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Power Rule 

on this page: ► how to use the power rule ► when you can't use the power rule ► higher order derivatives 
Power Rule Theorem 
For any rational number r, the function \(g(x)=x^r\) is differentiable, and \(\displaystyle{ \frac{d}{dx}[g(x)] = rx^{r1} }\). 
[ Note: We use the letter r here to emphasize that the exponent must be a rational number, i.e. it cannot be irrational, like \(\pi\), or a variable or anything other than a rational number. This detail will be extremely important very soon in your study of derivatives. ] 

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How To Use The Power Rule 
Basically the Power Rule Theorem says, if you have a term of the form \(x^r\) where r is a rational number, then the derivative of this is \(rx^{r1}\).
You think of this as taking the exponent and putting it in front of the term and then subtracting one from the exponent like this:
It helps to remember if you visualize the exponent moving, which is what we showed with the arrow. This idea works fine as long as there is no number in front of the x. If there is a number in front of the x, you just multiply the two numbers using the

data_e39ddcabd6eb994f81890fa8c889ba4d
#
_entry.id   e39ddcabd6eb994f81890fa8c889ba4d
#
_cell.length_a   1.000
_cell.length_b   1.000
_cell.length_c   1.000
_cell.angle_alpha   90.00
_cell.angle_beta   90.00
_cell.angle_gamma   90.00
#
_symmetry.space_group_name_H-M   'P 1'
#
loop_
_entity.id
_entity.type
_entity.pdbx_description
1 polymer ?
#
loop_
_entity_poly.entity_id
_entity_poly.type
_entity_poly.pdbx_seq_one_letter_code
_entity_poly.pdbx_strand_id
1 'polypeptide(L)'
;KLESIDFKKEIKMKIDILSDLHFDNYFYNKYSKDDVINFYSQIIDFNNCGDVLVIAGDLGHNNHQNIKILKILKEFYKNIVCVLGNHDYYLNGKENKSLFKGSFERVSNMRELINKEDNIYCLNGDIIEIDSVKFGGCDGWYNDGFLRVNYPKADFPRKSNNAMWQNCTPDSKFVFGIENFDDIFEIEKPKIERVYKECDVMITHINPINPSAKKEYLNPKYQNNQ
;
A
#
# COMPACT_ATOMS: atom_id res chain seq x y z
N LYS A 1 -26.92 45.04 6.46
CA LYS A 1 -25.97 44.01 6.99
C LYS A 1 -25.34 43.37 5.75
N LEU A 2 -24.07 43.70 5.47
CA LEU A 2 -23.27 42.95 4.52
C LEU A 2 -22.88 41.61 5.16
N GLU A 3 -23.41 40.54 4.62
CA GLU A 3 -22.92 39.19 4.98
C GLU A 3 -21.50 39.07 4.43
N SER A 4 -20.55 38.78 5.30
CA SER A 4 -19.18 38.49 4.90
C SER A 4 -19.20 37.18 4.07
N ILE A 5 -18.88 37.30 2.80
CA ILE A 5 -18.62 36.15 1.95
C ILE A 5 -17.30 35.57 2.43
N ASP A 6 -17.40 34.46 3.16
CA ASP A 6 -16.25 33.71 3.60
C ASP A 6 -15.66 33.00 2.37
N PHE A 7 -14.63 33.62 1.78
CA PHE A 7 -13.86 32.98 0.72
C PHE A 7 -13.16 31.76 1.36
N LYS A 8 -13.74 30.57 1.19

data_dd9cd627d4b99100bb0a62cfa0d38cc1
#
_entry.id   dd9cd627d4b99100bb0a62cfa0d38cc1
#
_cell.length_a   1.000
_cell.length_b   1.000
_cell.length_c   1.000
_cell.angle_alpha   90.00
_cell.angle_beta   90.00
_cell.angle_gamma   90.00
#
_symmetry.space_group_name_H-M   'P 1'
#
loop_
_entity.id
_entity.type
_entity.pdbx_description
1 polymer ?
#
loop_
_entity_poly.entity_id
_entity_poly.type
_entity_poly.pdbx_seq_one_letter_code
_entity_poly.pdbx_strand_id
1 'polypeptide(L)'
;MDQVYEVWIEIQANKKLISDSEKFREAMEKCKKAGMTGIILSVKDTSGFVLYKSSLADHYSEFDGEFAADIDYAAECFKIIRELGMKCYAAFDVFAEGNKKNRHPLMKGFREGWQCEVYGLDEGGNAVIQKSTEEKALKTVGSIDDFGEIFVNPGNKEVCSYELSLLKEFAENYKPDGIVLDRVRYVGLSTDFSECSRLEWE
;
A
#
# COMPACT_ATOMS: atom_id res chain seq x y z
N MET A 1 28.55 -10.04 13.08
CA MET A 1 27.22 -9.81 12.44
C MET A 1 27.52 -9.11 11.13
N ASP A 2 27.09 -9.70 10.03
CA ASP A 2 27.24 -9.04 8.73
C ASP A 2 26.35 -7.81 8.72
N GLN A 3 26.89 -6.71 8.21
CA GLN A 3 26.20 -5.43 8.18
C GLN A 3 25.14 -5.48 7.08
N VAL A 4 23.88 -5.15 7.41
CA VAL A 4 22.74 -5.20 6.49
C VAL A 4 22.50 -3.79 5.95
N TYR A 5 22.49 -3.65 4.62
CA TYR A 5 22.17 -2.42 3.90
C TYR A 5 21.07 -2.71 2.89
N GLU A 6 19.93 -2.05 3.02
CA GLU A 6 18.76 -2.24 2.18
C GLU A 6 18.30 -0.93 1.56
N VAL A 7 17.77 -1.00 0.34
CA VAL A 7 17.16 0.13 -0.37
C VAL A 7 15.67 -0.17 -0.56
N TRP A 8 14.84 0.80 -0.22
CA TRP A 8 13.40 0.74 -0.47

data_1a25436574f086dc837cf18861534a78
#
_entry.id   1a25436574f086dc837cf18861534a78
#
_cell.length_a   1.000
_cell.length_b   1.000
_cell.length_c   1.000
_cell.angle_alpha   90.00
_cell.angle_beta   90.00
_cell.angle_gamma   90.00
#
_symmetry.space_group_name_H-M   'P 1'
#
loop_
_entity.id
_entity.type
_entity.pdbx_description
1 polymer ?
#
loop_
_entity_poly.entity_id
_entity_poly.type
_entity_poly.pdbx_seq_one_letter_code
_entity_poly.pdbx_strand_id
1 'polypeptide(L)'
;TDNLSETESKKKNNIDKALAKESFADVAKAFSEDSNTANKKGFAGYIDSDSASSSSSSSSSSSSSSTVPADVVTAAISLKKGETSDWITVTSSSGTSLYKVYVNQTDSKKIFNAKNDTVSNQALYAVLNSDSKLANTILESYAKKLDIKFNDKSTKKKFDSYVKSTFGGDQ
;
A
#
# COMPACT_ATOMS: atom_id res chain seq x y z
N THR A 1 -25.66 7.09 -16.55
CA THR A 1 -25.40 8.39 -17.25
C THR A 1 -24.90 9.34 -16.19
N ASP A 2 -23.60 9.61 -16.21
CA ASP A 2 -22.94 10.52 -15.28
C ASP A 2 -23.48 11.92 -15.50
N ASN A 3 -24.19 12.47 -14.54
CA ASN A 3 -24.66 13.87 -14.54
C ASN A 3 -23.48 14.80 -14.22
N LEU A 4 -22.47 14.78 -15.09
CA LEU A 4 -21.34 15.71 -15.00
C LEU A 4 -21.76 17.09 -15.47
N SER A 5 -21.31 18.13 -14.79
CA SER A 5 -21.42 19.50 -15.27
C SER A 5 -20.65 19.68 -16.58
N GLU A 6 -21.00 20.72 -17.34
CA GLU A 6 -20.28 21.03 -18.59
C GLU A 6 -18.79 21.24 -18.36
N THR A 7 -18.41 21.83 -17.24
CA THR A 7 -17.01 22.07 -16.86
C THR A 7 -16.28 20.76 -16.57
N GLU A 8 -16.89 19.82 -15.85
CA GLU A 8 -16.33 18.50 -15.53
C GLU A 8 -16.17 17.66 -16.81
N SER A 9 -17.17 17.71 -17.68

constant multiple rule. It looks like this:
\( \displaystyle{ \frac{d}{dx}[ax^n] = a(nx^{n1}) }\).
The reason it works like this is because we use the constant multiple rule first, then the power rule. It looks like this.
\(\displaystyle{ \frac{d}{dx}[ax^n] }\) 
\(=\) 
\(\displaystyle{ a\frac{d}{dx}[x^n] }\) 
Constant Multiple Rule 

\(=\) 
\(\displaystyle{ a(nx^{n1}) }\) 
Power Rule 
Constant Multiple Rule 

\(\displaystyle{ \frac{d}{dx}[ax^n] = }\) \(\displaystyle{ a\frac{d}{dx}[x^n] }\) 
Power Rule 
\(\displaystyle{ a\frac{d}{dx}[x^n] }\) \(\displaystyle{ a(nx^{n1}) }\) 
Okay, let's do some examples.
Example 1:  \(\displaystyle{\frac{d}{dx}[x^3] = }\) \(\displaystyle{ 3x^{31} = 3x^2}\) 
Example 2:  \(\displaystyle{\frac{d}{dx}[2x^3] = }\) \(\displaystyle{ 2\frac{d}{dx}[x^3] = }\) \(\displaystyle{ 2(3x^2) = 6x^2}\) 
As you get more practice, you probably won't need to do the two middle steps as shown in Example 2. You will probably just think of taking the coefficient 2 times the exponent 3 to get 6 out front.
When You Can't Use The Power Rule 
There are two main situations where you can not use the power rule when you have an exponent.
First, when the term that has a power does not exactly match the derivative variable. In this case, the chain rule is required. Here are two examples.
Example 3: \(\displaystyle{\frac{d}{dx}[y^3]}\)
Notice here that the variable 'y' does not match the 'x' in 'dx'. So you can't use the power rule here. You need to use the
chain rule.
Example 4: \(\displaystyle{\frac{d}{dx}\left[ (x^2+5)^3\right]}\)
In this case, the term \( (x^2+5) \) does not exactly match the x in dx. So you can't use the power rule here either ( on the \(3\) power ). The chain rule is required.
The second main situation is when the exponent is not a rational number.